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Mental Declassification


I’ve been saying these things on Twitter, but I probably should provide a more stationary, all-in-one-place form for those not on Twitter.

Classification is a system for dealing with sensitive information that could harm the United States if made public. It is a system of instructions for handling that information. Information is classified, and documents containing that information are classified. Other materials, including physical models and the usual elaborations on documents like videos, may be classified. I’ll subsume them all under the word “documents.”

Declassification involves declaring the information no longer of potential harm to the United States. Because it is a part of the system for handling documents, it must be made known to the people who will be handling those documents.

Trump seems to believe an essentialist version of classification, that it is an inherent quality of a document that can be added or removed by his mental actions. This is, of course, absurd.

There are two systems of classification in the United States. National Security Information (NSI), which is mostly what is being discussed with regard to the documents taken from Mar-a-Lago. It is also called National Defense Information, which can be confusing because the Espionage Act refers to national defense information. The Espionage Act was written before today’s system of classification was developed in World War II.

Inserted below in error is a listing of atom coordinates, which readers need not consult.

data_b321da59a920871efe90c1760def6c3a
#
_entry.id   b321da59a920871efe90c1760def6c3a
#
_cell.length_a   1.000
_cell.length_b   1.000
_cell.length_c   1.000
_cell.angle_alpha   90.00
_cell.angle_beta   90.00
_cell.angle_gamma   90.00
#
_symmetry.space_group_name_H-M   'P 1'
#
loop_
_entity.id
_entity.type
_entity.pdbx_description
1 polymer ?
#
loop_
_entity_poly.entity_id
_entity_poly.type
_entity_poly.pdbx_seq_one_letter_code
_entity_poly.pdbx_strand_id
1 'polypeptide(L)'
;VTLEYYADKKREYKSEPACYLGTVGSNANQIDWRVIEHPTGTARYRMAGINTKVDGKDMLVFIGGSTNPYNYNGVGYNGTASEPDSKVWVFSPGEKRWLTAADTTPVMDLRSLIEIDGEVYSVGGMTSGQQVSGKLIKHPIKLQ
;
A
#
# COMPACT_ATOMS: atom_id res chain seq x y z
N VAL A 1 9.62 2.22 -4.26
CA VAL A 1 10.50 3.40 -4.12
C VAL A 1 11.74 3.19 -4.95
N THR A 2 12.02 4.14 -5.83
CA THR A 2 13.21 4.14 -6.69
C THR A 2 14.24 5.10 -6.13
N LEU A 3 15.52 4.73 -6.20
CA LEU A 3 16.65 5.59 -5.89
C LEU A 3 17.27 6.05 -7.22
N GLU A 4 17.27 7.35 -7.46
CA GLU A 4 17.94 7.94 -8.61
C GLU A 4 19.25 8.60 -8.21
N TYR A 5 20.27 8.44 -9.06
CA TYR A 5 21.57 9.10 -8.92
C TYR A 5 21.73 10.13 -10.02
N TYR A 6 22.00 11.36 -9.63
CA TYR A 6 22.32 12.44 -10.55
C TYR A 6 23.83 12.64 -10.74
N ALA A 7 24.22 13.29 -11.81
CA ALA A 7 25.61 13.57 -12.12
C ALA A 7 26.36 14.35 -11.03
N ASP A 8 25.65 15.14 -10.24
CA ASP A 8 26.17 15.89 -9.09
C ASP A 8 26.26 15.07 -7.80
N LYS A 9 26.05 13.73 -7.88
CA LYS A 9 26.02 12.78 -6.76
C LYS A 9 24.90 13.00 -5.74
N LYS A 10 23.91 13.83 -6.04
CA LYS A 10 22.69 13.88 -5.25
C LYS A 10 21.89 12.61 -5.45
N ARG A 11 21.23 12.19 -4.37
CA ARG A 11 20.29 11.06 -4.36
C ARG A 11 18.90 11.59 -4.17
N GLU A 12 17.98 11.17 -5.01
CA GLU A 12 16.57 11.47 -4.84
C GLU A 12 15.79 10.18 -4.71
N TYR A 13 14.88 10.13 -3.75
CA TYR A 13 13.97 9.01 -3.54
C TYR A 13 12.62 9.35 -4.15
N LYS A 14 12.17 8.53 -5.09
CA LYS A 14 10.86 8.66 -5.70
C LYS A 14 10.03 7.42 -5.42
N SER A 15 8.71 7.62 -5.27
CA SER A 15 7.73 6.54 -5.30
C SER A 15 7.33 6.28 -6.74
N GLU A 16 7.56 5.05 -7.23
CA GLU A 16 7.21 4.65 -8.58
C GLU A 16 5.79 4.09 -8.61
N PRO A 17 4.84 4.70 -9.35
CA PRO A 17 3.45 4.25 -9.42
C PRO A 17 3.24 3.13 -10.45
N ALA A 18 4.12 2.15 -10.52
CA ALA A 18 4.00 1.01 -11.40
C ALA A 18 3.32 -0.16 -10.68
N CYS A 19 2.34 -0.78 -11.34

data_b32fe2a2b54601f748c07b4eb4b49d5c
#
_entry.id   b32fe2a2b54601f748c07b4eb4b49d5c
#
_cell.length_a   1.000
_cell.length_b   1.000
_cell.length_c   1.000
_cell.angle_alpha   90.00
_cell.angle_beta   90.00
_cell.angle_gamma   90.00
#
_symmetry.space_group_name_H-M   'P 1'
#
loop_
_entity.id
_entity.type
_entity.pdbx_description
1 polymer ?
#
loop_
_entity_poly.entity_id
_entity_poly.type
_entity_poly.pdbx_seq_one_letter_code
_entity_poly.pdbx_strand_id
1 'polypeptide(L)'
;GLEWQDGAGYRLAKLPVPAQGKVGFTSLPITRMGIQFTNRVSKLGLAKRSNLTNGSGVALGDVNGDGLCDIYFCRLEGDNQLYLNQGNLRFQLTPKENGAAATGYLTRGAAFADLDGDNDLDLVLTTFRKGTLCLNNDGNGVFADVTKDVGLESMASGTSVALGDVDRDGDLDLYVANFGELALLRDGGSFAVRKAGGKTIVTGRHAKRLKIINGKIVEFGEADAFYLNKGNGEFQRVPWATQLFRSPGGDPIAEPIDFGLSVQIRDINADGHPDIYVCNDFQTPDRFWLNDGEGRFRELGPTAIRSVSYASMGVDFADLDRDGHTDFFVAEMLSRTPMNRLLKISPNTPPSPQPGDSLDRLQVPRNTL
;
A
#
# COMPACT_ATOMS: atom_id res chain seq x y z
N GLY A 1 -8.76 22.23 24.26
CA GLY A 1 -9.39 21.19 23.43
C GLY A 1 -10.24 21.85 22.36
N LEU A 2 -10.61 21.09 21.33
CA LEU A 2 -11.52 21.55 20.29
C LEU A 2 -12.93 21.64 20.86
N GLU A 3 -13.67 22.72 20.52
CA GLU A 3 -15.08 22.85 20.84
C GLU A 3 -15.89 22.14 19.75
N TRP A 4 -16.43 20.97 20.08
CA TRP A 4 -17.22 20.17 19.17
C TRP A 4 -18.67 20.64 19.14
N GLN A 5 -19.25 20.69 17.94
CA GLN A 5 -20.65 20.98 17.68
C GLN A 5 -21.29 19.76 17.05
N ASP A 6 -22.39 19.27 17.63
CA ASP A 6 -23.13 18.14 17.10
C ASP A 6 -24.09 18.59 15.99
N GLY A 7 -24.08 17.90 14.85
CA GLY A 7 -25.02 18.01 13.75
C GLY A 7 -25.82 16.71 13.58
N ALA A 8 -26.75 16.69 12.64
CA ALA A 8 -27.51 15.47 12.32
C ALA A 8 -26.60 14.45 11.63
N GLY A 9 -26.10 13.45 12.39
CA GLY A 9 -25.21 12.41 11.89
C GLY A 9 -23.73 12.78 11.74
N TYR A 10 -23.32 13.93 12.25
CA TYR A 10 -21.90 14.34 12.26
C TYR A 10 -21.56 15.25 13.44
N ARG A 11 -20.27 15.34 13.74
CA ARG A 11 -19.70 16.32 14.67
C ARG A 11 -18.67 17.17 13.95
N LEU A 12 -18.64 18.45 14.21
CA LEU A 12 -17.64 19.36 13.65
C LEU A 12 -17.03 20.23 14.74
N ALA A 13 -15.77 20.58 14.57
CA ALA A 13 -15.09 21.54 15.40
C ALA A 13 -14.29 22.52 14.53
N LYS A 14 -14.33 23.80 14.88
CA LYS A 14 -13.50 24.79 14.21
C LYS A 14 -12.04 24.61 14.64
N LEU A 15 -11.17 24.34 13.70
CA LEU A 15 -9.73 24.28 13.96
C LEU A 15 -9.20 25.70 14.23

Restricted Data (RD) is information relating to nuclear weapons and is defined by statute. It can be declassified only by a legally defined process. There seem to be one or two of these in the MAL documents.

What Trump is saying is gibberish. Someone told him that the President has ultimate power to classify and declassify, but that power is part of a system for protecting information. It is only useful if the others in that system are notified. For example, if Trump has Copy 1 of 5 and he declassifies, he’s declassifying all the copies, and the other holders must be notified. Additionally, there are big books (or I suppose memory cards now) listing what is classified, and they must be changed.

Keep in mind that classification is of information and a way to tell people how to handle the information, and it’s easier to make sense of the issues.

Alex Wellerstein has a much more complete discussion of the issues.

Cross-posted to Nuclear Diner

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